According to the invention, this problem is solved by at least partial integration of the means constituting the extracorporal blood circuit through which the blood passes from the patient to and from the haemodialyser, and also of the means of circulating the dialysis liquid.
The term "integration" understood here as meaning the use of multifunctional elements which are common to at least two different members and which have a particular function in each of these members. These functions can be either of the same type or of a different type.
The term "total integration" understood as meaning a unit grouping together various members consisting exclusively of multifunctional elements.
The term "partial integration" understood as meaning either a unit consisting of members of which only some have one or more multifunctional elements in common, or a unit consisting of members which only partially consist of multifunctional elements, or also a unit consisting of a combination of the previous two cases.
Furthermore, as the haemodialysers have hitherto benefitted from numerous and significant improvements brought about by mass production, and since the equipment, the function of which is in particular to prepare the dialysis liquid, store it and cause it to circulate, and to check the ultrafiltrate, has only developed, by contrast, to a relatively small extent, a substantial technological imbalance has resulted. The present invention thus proposes to transfer the greatest possible member of elements of this equipment to a disposable unit, most frequently constructed around the haemodialyser, so that it benefits from mass-production technology. The equipment can thus be considerably lightened in weight and simplified through the extended use of consumable, generally disposable materials.
It will become clearly apparent from the description which now follows that, since the dialysis circuit of an artificial kidney consists of a plurality of members each ensuring very particular functions, the integration of two or more of these members into a common unit can lend itself to a multiplicity of solutions, firstly because of the type and number of the integrated members and secondly because of the choice of the technological solution selected for carrying out this integration.
The invention will be more easily understood from following description, which is given merely by way of example, reference being made to the accompanying drawings, which show, diagrammatically and with no fixed scale, various embodiments of the invention and the prior art. In the various figures, the same numbers will denote identical or equivalent members. In the drawings:
FIG. 1 is a diagrammatical view of one form of prior art artificial kidney;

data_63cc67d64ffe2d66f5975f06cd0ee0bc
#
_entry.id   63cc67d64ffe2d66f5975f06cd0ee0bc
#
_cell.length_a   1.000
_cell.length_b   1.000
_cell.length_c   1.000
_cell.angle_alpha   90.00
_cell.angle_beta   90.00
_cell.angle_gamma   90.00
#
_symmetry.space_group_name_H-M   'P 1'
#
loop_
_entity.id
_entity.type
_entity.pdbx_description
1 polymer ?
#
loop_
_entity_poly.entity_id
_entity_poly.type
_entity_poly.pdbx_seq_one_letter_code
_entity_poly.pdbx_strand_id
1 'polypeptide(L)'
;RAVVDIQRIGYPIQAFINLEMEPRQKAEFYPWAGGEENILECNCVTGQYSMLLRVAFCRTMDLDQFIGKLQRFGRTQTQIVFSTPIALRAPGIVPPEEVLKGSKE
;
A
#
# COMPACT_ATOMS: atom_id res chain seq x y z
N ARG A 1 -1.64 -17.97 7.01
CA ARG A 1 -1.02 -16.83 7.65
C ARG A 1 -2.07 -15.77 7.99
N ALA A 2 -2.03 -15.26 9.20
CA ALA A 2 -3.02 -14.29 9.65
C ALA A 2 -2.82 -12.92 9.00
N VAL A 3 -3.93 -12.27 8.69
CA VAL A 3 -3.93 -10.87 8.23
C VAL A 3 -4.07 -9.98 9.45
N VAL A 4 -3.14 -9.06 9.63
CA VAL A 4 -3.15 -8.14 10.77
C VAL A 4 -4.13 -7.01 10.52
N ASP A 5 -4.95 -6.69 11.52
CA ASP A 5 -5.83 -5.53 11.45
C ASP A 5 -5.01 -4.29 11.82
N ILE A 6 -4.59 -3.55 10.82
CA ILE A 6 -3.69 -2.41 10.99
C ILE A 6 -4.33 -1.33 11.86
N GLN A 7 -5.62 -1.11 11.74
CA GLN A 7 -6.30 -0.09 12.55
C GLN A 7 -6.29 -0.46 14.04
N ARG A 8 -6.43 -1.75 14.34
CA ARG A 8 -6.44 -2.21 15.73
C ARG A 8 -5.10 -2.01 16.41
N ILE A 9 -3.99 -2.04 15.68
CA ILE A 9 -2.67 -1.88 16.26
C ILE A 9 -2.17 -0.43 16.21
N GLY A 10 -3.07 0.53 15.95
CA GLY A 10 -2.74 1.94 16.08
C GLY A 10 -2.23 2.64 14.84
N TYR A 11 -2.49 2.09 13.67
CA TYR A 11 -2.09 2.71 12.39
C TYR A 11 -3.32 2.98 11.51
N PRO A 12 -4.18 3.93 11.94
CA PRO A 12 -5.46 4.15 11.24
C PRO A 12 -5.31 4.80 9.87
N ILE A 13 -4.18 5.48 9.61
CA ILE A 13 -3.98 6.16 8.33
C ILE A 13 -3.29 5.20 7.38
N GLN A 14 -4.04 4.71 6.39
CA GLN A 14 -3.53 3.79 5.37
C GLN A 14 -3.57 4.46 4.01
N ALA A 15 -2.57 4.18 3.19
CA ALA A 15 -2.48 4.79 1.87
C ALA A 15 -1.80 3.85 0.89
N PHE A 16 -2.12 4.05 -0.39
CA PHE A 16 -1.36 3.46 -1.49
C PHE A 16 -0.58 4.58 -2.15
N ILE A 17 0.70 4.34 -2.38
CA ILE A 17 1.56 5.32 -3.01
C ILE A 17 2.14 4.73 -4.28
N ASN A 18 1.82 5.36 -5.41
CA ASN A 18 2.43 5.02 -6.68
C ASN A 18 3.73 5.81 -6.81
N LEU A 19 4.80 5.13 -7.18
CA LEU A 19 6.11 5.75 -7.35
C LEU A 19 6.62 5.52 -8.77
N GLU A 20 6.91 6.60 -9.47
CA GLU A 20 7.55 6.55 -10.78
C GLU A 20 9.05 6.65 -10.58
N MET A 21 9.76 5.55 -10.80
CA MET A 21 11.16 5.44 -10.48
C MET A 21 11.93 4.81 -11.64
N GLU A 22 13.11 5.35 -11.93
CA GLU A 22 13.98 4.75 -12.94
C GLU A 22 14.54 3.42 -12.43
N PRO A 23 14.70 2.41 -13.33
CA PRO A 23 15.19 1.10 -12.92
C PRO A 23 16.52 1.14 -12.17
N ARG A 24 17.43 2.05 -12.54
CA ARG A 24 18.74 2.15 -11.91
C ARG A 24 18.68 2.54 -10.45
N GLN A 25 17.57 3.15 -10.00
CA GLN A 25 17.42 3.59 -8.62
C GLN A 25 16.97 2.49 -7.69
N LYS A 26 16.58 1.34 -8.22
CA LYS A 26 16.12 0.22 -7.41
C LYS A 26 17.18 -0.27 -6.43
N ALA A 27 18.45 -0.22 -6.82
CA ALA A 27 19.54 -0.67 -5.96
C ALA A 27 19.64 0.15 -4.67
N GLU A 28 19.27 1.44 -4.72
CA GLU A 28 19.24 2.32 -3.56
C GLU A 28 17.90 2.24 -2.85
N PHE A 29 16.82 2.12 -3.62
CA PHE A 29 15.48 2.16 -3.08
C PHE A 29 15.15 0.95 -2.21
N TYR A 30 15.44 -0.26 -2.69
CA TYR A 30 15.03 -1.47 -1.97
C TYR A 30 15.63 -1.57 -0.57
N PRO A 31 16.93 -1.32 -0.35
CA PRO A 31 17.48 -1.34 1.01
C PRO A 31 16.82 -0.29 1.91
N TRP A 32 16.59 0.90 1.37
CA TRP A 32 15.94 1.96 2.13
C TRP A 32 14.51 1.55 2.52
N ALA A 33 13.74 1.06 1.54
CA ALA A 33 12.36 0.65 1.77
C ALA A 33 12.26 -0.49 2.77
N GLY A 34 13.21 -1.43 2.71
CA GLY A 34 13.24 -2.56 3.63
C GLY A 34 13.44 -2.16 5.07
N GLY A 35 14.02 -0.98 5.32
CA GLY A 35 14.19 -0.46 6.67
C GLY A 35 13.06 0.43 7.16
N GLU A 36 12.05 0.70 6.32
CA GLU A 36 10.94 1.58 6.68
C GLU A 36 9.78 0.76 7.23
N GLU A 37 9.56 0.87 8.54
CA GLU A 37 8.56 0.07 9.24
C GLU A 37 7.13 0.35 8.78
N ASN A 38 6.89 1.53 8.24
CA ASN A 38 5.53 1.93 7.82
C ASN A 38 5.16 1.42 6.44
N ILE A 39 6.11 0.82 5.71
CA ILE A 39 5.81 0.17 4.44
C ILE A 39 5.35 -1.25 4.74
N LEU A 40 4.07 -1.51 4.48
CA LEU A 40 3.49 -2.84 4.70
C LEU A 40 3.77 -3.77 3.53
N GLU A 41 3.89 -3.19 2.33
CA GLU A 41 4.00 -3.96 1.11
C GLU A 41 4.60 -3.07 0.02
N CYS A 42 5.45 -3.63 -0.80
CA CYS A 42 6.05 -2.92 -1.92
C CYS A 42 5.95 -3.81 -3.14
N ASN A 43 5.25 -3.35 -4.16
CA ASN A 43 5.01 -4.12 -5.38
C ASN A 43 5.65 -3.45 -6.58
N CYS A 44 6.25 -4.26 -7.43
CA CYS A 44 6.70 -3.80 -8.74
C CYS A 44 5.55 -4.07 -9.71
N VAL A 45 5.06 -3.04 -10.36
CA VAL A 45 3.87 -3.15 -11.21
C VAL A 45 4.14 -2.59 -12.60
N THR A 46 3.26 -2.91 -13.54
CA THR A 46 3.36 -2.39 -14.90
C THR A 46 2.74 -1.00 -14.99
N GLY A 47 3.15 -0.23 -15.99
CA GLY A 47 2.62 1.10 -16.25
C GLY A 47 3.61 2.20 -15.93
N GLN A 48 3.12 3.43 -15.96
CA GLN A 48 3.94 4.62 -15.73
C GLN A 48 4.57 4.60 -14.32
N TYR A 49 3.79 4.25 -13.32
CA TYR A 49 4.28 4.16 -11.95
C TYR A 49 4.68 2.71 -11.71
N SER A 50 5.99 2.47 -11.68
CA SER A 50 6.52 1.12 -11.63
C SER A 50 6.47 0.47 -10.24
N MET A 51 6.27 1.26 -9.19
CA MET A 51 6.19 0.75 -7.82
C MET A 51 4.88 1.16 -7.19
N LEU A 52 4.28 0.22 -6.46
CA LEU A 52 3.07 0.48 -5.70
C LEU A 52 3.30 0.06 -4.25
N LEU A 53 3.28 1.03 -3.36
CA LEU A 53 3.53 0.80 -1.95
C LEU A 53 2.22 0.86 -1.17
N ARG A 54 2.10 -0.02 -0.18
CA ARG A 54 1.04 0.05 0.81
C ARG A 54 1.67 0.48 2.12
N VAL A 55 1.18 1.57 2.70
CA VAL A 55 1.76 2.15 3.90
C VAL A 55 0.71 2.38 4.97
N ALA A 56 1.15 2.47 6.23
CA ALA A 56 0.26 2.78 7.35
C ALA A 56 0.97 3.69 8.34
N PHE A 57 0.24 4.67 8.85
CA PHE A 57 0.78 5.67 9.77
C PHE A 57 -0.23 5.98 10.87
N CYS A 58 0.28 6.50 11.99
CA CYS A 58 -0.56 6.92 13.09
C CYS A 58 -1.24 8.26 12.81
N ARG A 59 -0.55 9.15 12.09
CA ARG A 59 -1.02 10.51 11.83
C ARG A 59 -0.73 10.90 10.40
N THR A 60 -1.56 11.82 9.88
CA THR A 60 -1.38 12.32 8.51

FIG. 2 is a diagrammatical view of a second form of artificial kidney according to the prior art;
FIGS. 3, 4 and 5 are diagrammatical views of three embodiments of artificial kidney according to the present invention;
FIG. 6 is a diagrammatical view of one embodiment of the disposable common unit of FIG. 5;
FIG. 7 is the schematic diagram of one example of the circuits through which the blood and the dialysis liquid flow and which can be at least partially integrated into a common unit of the type illustrated in FIGS. 5 or 6.
FIG. 8 is a perspective view of the circuits through which the blood and the dialysis liquid flow, and which are shown in FIG. 7 and effectively constitute the common unit;
FIG. 9 is an exploded view in perspective of the common unit of the type shown diagrammatically in FIG. 6, wherein the different elements form the circuits shown in perspective in FIG. 8;
FIG. 10 is a scrap section on the line X--X of FIG. 9;
FIG. 11 is an exploded perspective view of another embodiment of the common unit, containing a hollow fibre haemodialyser; and
FIG. 12 is a scrap section on the line XII--XII, of FIG. 11.
The principal means constituting an artificial kidney according to the prior art are shown diagrammatically in FIG. 1. The patient P is connected to a haemodialyser (a) by lines through which the blood passes and which contain different members, such as a circulating pump, filter, bubble trap, and so on, which are indicated diagrammatically by the rectangle (b). The haemodialyser (a) itself is connected to an apparatus (A) comprising the means (c) for preparing the dialysis liquid, the pump (d) for causing the dialysis liquid to circulate, means (e) for regulating the pressure of the dialysis liquid in the haemodialyser, storage means (f) for storing fresh and/or used dialysis liquid, removal means (g) for removing and measuring amounts of liquid equal to desired amounts of ultrafiltrate and control means (h) for controlling and checking, in particular, parts (b) and (d).
The apparatus (A) is re-usable after each treatment, after first being sterilised. The haemodialyser (a) and the blood lines (b) are on the contrary generally disposable. Thus, their grouping together by integration into a common unit (a+b), as shown in FIG. 2, has already been contemplated.